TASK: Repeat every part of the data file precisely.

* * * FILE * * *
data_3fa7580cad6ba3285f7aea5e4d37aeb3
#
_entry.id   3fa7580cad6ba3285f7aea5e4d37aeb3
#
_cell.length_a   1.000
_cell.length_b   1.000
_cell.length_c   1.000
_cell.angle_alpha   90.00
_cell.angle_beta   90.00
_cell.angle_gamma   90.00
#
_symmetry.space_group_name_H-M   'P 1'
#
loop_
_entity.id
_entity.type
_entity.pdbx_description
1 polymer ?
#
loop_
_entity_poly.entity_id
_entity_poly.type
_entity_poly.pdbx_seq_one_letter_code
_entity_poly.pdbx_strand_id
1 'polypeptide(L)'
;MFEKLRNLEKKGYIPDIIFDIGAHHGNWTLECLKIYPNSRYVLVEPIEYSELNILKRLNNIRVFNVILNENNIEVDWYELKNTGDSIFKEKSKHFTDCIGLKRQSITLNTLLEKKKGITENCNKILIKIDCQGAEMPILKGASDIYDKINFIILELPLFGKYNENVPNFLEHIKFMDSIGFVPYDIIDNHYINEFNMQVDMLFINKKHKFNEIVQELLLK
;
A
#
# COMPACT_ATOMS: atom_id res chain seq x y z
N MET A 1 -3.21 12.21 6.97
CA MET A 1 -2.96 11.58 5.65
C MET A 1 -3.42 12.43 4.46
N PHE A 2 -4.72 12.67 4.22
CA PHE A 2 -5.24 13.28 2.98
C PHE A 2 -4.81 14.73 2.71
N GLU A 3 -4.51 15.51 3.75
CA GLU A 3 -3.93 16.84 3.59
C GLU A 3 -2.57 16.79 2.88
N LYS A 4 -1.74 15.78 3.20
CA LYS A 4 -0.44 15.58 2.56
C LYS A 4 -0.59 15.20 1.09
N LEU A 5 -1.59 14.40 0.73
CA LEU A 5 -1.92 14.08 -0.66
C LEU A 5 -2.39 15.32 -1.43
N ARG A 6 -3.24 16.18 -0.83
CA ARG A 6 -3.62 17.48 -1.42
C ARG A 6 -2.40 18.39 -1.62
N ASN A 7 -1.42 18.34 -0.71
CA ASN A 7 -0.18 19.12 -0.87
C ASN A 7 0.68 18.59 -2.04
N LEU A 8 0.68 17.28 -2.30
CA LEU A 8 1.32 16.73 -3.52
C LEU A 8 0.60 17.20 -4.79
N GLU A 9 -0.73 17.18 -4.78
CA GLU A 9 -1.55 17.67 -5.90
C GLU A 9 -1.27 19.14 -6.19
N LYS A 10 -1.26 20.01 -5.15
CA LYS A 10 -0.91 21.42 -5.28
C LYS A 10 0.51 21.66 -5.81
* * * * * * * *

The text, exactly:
data_3fa7580cad6ba3285f7aea5e4d37aeb3
#
_entry.id   3fa7580cad6ba3285f7aea5e4d37aeb3
#
_cell.length_a   1.000
_cell.length_b   1.000
_cell.length_c   1.000
_cell.angle_alpha   90.00
_cell.angle_beta   90.00
_cell.angle_gamma   90.00
#
_symmetry.space_group_name_H-M   'P 1'
#
loop_
_entity.id
_entity.type
_entity.pdbx_description
1 polymer ?
#
loop_
_entity_poly.entity_id
_entity_poly.type
_entity_poly.pdbx_seq_one_letter_code
_entity_poly.pdbx_strand_id
1 'polypeptide(L)'
;MFEKLRNLEKKGYIPDIIFDIGAHHGNWTLECLKIYPNSRYVLVEPIEYSELNILKRLNNIRVFNVILNENNIEVDWYELKNTGDSIFKEKSKHFTDCIGLKRQSITLNTLLEKKKGITENCNKILIKIDCQGAEMPILKGASDIYDKINFIILELPLFGKYNENVPNFLEHIKFMDSIGFVPYDIIDNHYINEFNMQVDMLFINKKHKFNEIVQELLLK
;
A
#
# COMPACT_ATOMS: atom_id res chain seq x y z
N MET A 1 -3.21 12.21 6.97
CA MET A 1 -2.96 11.58 5.65
C MET A 1 -3.42 12.43 4.46
N PHE A 2 -4.72 12.67 4.22
CA PHE A 2 -5.24 13.28 2.98
C PHE A 2 -4.81 14.73 2.71
N GLU A 3 -4.51 15.51 3.75
CA GLU A 3 -3.93 16.84 3.59
C GLU A 3 -2.57 16.79 2.88
N LYS A 4 -1.74 15.78 3.20
CA LYS A 4 -0.44 15.58 2.56
C LYS A 4 -0.59 15.20 1.09
N LEU A 5 -1.59 14.40 0.73
CA LEU A 5 -1.92 14.08 -0.66
C LEU A 5 -2.39 15.32 -1.43
N ARG A 6 -3.24 16.18 -0.83
CA ARG A 6 -3.62 17.48 -1.42
C ARG A 6 -2.40 18.39 -1.62
N ASN A 7 -1.42 18.34 -0.71
CA ASN A 7 -0.18 19.12 -0.87
C ASN A 7 0.68 18.59 -2.04
N LEU A 8 0.68 17.28 -2.30
CA LEU A 8 1.32 16.73 -3.52
C LEU A 8 0.60 17.20 -4.79
N GLU A 9 -0.73 17.18 -4.78
CA GLU A 9 -1.55 17.67 -5.90
C GLU A 9 -1.27 19.14 -6.19
N LYS A 10 -1.26 20.01 -5.15
CA LYS A 10 -0.91 21.42 -5.28
C LYS A 10 0.51 21.66 -5.81